Enterprise: At this point, the travails of Voyager and the movies had clearly spooked Star Trek’s guardians, because Enterprise was a weird mishmash of familiar elements, shoehorned into Trek continuity. With Scott Bakula (best known for the Quantum Leap series) at the helm as Captain Archer, the show centred around a previously unmentioned USS Enterprise, from the early days of Trek’s Federation. This put it in the odd position of being a step back from earlier series, as its crew was more homogenous and its world building was largely restricted to “first encounters” with already established bits of Trek lore. In the latter half of its four-season run, Enterprise did push towards becoming itself, rather than warmed-over Trek bits, but it was too little, too late. Enterprise died in a final episode that just reiterated everyone’s affection for other, better Trek series, and with it ended 18 consecutive years of Trek on TV.

The Movies (Kelvin crew): Once again, Trek was resurrected at the movies. This time, under the stewardship of JJ Abrams, the outcome was a reboot rather than a continuation. A new Kirk, Spock, and Bones inhabiting a glittering universe of action and drama, with wisecracks and high-flying action as standard. There was some of the Trek optimism in the new movies but little exploration, and in recreating the original series there was little room for anything new. The presence of Leonard Nimoy’s Spock in the first movie just drove that point home, as did the second movie, Into Darkness, a ham-fisted recreation of The Wrath of Khan. While the third film, Beyond, was altogether more joyful and interesting, it still hewed to the action and explosions formula. The three films made plenty of money at the box office but perhaps not enough, because whether or not they’re going to come back again is up in the air at this point.

So we’ve had many different versions of Trek, born from the original series and spinning its ideals of exploration, optimism, and camaraderie in different ways. TNG succeeded in bringing back those values twenty years after the original, and DS9 successfully transplanted them to a very different setting, but every other Trek has had more limited success. Voyager never quite settled on an identity of its own, and that failure likely pushed a subsequent sense that sticking with already known Trek lore is the best idea. That need for familiarity is poison to a franchise that was once about discovery and the new, and Enterprise suffered from a fatal dose, for all its efforts to find its own identity as other Treks had done before it. Then there’s the movies: the blockbuster need for spectacle and action leaves little room for the wonder of the universe, though the one thing that the movies have consistently succeeded at is evoking the camaraderie between the various crews.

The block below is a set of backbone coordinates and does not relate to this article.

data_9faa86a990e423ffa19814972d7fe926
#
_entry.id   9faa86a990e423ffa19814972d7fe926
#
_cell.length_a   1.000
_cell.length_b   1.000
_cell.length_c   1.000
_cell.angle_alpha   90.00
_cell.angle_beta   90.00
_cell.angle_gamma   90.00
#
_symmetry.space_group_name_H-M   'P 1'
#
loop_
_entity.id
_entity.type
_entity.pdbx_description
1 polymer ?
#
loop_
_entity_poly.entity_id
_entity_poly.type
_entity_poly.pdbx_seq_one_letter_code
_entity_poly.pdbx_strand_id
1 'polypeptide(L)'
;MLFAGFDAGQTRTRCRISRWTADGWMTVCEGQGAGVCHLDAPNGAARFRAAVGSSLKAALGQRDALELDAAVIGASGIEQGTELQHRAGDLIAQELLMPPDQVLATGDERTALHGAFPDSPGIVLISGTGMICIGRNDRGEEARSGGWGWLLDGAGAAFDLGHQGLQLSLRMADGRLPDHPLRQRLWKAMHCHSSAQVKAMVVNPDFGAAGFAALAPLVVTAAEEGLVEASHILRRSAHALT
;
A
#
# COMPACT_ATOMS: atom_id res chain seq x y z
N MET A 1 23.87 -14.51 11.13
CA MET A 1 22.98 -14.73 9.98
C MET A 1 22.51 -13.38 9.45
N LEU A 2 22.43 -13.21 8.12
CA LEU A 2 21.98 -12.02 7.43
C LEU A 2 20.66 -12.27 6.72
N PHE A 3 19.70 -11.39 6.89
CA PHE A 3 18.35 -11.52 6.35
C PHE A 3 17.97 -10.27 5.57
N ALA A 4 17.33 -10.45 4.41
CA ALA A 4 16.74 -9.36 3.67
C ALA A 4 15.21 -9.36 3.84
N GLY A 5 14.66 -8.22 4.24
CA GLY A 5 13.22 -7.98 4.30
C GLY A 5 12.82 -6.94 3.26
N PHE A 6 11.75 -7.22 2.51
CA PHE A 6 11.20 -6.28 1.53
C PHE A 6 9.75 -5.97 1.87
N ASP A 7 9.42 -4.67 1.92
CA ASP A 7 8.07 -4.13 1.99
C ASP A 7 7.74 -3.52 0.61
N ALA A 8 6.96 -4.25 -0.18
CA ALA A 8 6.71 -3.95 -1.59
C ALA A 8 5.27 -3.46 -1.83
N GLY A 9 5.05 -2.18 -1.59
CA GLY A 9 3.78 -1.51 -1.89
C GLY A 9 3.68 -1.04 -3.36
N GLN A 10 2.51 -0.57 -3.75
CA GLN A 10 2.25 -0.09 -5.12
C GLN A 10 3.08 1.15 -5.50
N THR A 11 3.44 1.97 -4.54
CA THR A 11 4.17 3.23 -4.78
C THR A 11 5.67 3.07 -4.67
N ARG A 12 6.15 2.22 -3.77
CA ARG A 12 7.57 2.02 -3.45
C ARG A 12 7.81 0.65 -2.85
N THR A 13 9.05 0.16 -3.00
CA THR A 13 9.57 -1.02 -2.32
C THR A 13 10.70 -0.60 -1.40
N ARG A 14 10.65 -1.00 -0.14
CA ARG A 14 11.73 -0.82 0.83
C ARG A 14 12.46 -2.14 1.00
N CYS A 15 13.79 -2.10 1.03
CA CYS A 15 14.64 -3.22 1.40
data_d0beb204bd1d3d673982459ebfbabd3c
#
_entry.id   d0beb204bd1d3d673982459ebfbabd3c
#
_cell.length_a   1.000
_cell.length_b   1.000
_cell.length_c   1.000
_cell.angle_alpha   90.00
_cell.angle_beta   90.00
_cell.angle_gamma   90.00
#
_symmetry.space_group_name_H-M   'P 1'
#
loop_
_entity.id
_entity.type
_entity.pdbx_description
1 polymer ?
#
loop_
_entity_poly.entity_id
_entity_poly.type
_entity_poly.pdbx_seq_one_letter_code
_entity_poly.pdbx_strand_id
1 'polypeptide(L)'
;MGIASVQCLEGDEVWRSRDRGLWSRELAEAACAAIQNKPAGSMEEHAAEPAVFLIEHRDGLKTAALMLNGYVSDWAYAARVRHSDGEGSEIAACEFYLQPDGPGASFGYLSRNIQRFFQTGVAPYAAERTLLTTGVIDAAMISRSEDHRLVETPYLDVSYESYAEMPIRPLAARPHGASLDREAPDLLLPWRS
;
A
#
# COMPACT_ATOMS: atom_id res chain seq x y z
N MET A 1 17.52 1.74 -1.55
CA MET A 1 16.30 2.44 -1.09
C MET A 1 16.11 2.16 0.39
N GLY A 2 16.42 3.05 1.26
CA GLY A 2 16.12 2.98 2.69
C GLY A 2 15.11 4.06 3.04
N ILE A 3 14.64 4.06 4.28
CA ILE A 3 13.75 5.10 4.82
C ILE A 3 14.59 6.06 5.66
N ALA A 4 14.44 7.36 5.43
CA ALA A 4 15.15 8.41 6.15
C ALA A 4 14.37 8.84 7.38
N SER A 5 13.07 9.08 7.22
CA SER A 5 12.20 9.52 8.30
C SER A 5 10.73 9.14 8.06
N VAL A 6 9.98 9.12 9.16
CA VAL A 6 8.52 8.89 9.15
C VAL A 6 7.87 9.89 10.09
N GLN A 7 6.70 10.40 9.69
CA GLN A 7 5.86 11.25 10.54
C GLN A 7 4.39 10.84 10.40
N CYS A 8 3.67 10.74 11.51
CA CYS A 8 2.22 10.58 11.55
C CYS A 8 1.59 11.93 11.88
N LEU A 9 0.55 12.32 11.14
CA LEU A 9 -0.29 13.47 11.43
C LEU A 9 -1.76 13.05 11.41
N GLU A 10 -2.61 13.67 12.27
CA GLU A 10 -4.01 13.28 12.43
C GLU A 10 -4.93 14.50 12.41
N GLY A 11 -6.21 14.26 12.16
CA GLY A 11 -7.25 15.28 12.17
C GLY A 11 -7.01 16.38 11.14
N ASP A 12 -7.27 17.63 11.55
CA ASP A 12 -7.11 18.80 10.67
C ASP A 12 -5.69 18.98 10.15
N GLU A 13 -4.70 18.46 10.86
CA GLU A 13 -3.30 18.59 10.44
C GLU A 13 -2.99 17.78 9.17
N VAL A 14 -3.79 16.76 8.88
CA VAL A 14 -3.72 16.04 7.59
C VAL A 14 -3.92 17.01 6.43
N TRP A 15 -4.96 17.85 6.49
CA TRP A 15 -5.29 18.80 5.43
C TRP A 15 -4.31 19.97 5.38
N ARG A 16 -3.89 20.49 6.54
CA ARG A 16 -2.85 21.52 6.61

So we now have both Discovery and The Orville now on their second seasons, having spent both of their first seasons finding their feet. First-season Discovery took a lot of chances: shoehorning the story into existing Trek lore, set a few years before the original series, gave it little room to manoeuvre. Its season-long story arc was packed full of deceptions, and its sense of discovery was limited to the story of the war it revolved around. For all that, it was entertaining, with interesting characters trying and occasionally succeeding in building relationships as the plot and character revelations overturned things every other episode.

The Orville was a lot more predictable in its first season, using a Trek-like setting to tell Trek-like stories, leavened with Seth MacFarlane’s frat-boy humour and jokes about alien bodily functions. There was no ongoing story to speak of, but the show did make a gradual effort to deepen its characters as it went. Even so, it rarely hit levels that TNG had managed on its off days, and its sense of being Trek-lite was pretty solidly confirmed.

With the arrival of the second season, not much has changed for The Orville. It’s matured to the point where it’s a fun watch, and the juvenile humour has eased to the point where it won’t put off someone who can’t stand that kind of thing. It stands or falls by the strength of its characters though, as there’s no ongoing plot and only a paper-thin universe to inhabit. Luckily the cast is generally appealing, so it’s likely to hang around and maybe become even more Trek-like in its ability to find itself.

Second-season Discovery is a very different beast. The first episode of season two was an exhilarating left turn from the darkness and deceit of season one. With the arrival of Anson Mount’s Captain Pike, transferring across from the USS Enterprise to the USS Discovery, and the provision of a genuine scientific mystery to explore, this feels closer to the core of Trek than any series in years. Yes, it’s still shoehorned into existing Trek lore and filled with CGI and action sequences, but if one episode can be any indication, there’s a real sense that Discovery has figured out what worked about season one and decided to build on that. An increased focus on crew and camaraderie and the joy to be found in exploring the wonders of the galaxy seems to have been transplanted into the heart of the series. Maybe it’s just me, but that seems pretty hopeful.

And isn’t hope what Trek is really all about?

Travels, Reviews, and Assorted Musings